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Profile: Altug Yalcintas (Ankara University)
  1. Altug Yalcintas (forthcoming). The Problem of Epistemic Cost: Why Do Economists Not Change Their Minds (About the 'Coase Theorem')? American Journal of Economics and Sociology.
    Errors in the history of economic analysis often remain uncorrected for long periods due to positive epistemic costs (PEC) involved in allocating time to going back over what older generations wrote. In order to demonstrate this in a case study, the economists’ practice of the “Coase Theorem” is reconsidered from a PEC point of view.
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  2. Altug Yalcintas (2012). A Notion Evolving: From 'Institutional Path Dependence' to 'Intellectual Path Dependence. Economics Bulletin 32 (2):1092-1098.
    How do ideas evolve? Can one speak of scientific progress when there is more than one pathway of intellectual evolution in which different ideas emerge and flow in different directions? Is the history of economic analysis a compilation of a number of intellectual pathways? This essay argues that it is possible to understand the course of history as a number of overlapping, divergent, and endlessly changing pathways. Such pathways operate in different fashions. They sometimes lead to more coherent and high (...)
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  3. Altug Yalcintas (2011). A Review Essay on David Laibman's Deep History: A Study in Social Evolution and Human Potential. Journal of Philosophical Economics 5 (1):168-182.
    The frequency of historical materialist explanations in evolutionary social sciences is very low even though historical materialism and evolutionism have great many shared aims towards explaining the long term social change. David Laibman in his Deep History (2007) picks up some of the standard questions of evolutionary social theory and aims at advancing the conception of historical materialism so as to develop a Marxist theory of history from an evolutionary point of view. The contribution of Laibman’s work is to show (...)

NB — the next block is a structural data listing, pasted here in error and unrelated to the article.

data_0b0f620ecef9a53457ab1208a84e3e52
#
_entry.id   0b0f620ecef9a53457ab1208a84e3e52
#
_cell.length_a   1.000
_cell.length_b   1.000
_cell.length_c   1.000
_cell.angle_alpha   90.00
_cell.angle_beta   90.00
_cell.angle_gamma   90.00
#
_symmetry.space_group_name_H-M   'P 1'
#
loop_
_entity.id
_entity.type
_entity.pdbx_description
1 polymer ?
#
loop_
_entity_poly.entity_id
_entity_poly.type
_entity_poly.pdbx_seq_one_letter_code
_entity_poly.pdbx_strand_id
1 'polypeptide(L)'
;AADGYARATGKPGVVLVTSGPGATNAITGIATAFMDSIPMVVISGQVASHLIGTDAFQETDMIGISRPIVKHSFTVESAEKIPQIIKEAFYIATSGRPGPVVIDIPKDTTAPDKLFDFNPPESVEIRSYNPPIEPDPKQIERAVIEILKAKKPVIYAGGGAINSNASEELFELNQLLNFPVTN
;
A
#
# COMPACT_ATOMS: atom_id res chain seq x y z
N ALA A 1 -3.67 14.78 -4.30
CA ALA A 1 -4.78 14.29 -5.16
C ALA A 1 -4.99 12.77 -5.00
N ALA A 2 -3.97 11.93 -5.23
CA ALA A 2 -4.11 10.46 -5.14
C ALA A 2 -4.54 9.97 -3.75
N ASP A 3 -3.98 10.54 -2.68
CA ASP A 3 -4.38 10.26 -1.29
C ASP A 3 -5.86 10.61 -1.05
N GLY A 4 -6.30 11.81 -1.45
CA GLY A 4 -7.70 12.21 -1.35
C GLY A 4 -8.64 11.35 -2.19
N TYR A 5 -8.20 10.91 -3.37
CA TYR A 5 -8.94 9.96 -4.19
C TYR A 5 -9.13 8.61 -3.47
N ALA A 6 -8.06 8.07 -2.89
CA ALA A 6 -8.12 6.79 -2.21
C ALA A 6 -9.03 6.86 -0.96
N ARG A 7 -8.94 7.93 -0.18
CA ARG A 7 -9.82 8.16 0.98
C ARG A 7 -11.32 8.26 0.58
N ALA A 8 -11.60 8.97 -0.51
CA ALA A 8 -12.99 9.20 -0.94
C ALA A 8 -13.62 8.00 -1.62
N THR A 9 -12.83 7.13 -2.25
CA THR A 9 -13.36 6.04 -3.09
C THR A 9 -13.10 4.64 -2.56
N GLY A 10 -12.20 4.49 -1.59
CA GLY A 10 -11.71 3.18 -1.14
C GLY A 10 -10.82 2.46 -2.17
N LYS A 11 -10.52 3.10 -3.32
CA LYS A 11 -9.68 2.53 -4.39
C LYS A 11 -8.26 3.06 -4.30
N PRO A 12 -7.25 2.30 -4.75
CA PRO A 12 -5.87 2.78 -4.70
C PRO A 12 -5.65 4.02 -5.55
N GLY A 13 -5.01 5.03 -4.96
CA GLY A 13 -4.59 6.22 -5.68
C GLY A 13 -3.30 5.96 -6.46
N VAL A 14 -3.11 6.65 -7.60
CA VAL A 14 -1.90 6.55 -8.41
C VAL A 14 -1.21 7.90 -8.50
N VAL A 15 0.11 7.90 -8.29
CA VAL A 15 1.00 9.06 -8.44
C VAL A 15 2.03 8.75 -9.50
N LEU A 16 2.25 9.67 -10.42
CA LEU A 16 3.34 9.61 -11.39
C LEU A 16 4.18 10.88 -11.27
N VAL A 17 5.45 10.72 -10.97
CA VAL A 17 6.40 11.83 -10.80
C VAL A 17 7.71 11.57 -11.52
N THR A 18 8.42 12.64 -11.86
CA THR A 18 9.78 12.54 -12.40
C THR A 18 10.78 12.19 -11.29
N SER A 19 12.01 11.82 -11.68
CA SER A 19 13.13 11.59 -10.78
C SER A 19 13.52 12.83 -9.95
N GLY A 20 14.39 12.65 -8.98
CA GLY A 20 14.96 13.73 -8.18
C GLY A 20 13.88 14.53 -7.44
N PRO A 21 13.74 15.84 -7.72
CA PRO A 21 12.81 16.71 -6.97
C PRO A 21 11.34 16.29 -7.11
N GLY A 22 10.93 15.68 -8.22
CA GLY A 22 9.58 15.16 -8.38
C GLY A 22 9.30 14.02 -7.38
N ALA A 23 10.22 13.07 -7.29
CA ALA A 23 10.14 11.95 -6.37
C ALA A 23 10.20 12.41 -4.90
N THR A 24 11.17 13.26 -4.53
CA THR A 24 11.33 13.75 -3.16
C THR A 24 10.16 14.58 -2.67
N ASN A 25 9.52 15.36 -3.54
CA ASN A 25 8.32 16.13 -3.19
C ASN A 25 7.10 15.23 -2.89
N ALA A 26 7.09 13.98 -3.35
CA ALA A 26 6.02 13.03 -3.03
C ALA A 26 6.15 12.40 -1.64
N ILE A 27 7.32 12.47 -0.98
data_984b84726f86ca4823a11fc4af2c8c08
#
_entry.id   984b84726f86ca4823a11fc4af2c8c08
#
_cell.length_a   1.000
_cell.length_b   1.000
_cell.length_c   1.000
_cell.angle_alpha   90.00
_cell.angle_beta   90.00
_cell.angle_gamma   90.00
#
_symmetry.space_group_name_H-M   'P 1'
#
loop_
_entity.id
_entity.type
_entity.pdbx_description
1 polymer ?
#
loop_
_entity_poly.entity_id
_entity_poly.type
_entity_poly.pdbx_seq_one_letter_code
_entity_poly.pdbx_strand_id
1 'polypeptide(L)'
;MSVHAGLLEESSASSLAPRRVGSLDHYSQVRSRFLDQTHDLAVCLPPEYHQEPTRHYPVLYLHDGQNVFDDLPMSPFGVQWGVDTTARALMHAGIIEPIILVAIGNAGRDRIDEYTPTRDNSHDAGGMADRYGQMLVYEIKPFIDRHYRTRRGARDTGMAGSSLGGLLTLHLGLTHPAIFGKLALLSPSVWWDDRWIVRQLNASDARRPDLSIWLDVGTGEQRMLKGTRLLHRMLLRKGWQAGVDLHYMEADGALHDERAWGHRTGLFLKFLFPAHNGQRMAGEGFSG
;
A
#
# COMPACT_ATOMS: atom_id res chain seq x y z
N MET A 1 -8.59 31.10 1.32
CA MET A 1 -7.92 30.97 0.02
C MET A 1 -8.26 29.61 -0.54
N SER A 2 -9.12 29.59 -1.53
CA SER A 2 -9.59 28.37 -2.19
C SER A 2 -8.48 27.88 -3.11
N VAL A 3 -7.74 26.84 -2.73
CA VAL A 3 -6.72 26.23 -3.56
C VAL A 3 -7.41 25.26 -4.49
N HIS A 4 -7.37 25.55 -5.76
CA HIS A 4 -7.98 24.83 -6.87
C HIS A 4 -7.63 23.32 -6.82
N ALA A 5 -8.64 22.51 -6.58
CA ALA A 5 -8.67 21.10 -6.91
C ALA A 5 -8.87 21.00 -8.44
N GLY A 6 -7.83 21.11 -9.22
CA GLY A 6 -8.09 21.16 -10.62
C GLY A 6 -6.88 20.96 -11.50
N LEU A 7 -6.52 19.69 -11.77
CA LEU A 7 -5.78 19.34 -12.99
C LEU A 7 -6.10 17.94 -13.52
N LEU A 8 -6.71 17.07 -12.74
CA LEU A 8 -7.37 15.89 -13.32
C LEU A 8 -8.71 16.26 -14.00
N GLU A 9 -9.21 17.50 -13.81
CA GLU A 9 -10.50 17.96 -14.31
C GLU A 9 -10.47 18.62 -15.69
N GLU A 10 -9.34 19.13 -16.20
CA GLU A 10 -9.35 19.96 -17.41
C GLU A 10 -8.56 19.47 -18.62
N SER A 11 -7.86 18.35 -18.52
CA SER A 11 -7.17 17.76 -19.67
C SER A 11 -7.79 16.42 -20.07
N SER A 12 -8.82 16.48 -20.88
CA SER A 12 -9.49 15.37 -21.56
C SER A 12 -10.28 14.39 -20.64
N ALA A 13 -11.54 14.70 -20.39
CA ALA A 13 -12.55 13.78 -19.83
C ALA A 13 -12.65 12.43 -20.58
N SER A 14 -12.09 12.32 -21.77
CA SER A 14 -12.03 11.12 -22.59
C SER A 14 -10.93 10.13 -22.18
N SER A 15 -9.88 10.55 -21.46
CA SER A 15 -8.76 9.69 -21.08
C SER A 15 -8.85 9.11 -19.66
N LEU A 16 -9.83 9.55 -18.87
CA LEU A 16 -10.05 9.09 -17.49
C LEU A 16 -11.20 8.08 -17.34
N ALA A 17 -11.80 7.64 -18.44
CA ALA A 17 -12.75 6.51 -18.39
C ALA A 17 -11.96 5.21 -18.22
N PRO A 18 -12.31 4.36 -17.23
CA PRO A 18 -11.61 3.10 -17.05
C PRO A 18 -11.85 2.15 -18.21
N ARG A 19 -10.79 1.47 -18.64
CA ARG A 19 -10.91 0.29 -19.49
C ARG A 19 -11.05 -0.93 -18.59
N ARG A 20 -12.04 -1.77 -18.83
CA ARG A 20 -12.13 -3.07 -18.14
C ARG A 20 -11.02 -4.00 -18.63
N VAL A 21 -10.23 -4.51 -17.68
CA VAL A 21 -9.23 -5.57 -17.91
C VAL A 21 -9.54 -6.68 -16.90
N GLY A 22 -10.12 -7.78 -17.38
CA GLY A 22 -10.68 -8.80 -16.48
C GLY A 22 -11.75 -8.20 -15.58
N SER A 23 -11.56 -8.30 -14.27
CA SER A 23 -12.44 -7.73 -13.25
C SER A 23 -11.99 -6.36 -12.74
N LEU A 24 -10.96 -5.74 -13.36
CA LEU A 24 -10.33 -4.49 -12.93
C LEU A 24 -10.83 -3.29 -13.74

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  4. Altug Yalcintas (2011). On Error: Undisciplined Thoughts on One of the Causes of Intellectual Path Dependency. Ankara University SBF Review 66 (2):215-233.
    Is there not any place in the history of ideas for the imperfect character of human doings (i.e. capability of error) that is repeated for so long until we lately start to think that it had long been wrong? The answer is: In the conventional histories of ideas there is almost none. The importance of the phenomenon,however, is immense. Intellectual history is full of errors. Scholarly errors are among the factors that generate intellectual pathways in which consequences of historical small (...)
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  5. Altug Yalcintas (2010). PHD Thesis Summary: Intellectual Paths and Pathologies: How Small Events in Scholarly Life Accidentally Grow Big (2009). Erasmus Journal of Philosophy and Economics 3 (1):123-125.
  6. Altug Yalcintas (2009). Book Review of David Ruccio's Economic Representations: Academic and Everyday (2008). [REVIEW] Journal of Economic Issues 43 (4):1089-1091.
  7. Altug Yalcintas (2009). Intellectual Paths and Pathologies: How Small Events in Scholarly Life Accidentally Grow Big. Dissertation, Erasmus University Rotterdam
  8. Altug Yalcintas (2008). Book Review of Kurt Dopfer's The Evolutionary Foundations of Economics (2005). [REVIEW] Review of Political Economy 20 (1):161-163.
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  9. Altug Yalcintas (2006). Historical Small Events and the Eclipse of Utopia: Perspectives on Path Dependence in Human Thought. Culture, Theory, and Critique 47 (1):53-70.
    Questions such as ‘What if such small companies as Hewletts and the Varians had not been established in Santa Clara County in California?’ or ‘What if Q-type keyboards had not been invented?’ are well known among economists. The questions point at a phenomenon called path dependence: ‘small events’, the argument goes, may cause the evolution of institutions to lock in to specific paths that may produce undesirable consequences. How about applying such skeptical views in economics to human ideas and thought (...)
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